For three emotional, hilarious seasons, My Mad Fat Diary took British viewers inside the unfiltered mind of teenager Rae Earl. This extremely candid, depressed, and horny teen feels everything, and lets viewers know about it. The critically acclaimed show, which came to an end in 2015 with a fantastic three-part finale, is only 16 episodes in total. Earlier this month, My Mad Fat Diary arrived in full on Hulu— here’s why you should be watching the highly bingeable drama.
It gets mental health right. My Mad Fat Diary begins with Rae (the excellent Sharon Rooney) being discharged from a psychiatric hospital. She battles depression and body issues throughout the show and was admitted for care after cutting herself. This plotline is handled with care and never treated lightly, yet through Rae’s voice-over we often get funny insight into her experience fighting her darker times. Exuberant and candid, these voice-overs are a window into the things she’s too scared to say out loud. They can range from her raging teen libido (“The vagina police should come and take my bits away”) to her own insecurities (“I’ll always be the same pointless blob”). Scenes between Rae and psychiatrist Dr. Kester are something of a pressure release valve, allowing her to voice her insecurities out loud, safely, and consequence free. Unfortunately, another release for Rae is self-harm: dragging her knuckles down a brick wall, scalding herself in the shower. Rae veers from one extreme to another and her Mad Fat Diary captures the turbulent life of a teenager better than most shows.
Its depiction of friendship. At its core, My Mad Fat Diary is the story of a troubled teenager trying to start a new life for herself. She starts off with no friends but soon falls in with a group from school. There’s popular and pretty Chloe, love interest Finn, secretly gay Archie, plus party-hard couple Chop and Izzy. Rae is desperate to impress and ingratiate herself, which she does, but not without a bit of trouble. One early scene sees the group enjoy a pool party, but it’s less fun for body-conscious Rae, who gets stuck in a slide. If that wasn’t bad enough, it reveals the scars from her cutting.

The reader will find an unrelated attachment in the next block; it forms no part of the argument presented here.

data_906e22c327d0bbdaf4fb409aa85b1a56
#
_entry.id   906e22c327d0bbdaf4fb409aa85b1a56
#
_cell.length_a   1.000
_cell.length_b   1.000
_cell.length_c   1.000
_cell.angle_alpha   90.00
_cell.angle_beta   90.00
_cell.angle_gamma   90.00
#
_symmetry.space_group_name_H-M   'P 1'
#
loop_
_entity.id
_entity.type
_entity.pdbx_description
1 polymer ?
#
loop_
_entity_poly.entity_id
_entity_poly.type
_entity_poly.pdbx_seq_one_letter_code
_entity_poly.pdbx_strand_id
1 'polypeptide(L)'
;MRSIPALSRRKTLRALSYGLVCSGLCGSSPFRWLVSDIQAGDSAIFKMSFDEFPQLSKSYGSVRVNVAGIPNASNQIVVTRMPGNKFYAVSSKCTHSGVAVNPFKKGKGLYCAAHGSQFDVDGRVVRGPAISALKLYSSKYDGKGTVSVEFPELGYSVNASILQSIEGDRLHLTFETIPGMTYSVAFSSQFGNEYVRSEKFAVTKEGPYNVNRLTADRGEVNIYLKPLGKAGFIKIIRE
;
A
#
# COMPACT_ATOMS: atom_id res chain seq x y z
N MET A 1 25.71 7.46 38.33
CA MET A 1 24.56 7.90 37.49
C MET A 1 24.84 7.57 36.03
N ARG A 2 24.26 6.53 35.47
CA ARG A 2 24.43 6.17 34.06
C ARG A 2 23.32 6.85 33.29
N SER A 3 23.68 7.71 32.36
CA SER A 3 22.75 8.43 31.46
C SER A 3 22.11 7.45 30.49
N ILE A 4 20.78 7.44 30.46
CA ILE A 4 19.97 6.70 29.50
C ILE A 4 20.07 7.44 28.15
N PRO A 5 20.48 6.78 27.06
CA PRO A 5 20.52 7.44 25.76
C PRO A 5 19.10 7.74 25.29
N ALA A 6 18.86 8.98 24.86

It’s honest about teen romance. Despite a rocky early patch, Rae and Finn hook up. Unlike some teen dramas where sex is dealt with offscreen, here we get into the nitty-gritty. Rae has an insatiable sex drive, and the show delicately balances her desires with more complex issues around her weight and appearance. This is a character who can say she wants to “shag him until there is nothing left” yet can’t accept that Finn, the handsome and desired one of her group, is attracted to her. The journey the pair go on is among My Mad Fat Diary’s strongest plotlines.
Its mid-90s British vibe. “Oh, Damon, I love you, but I’ve got to get out of the house and meet real people.” That’s Rae talking to a poster of the Blur front-man in his ‘90s pretty-boy pomp. Rae loves music and, this being the mid-90s in England, Britpop is all around her. The soundtrack includes songs by Pulp, Suede, and Manic Street Preachers and more obscure names like Ocean Colour Scene. One episode sees the gang trying to attend a massive Oasis gig. Between the tunes and the fashion (tie-dye shirts, tracksuits), there’s a highly nostalgic feel to it.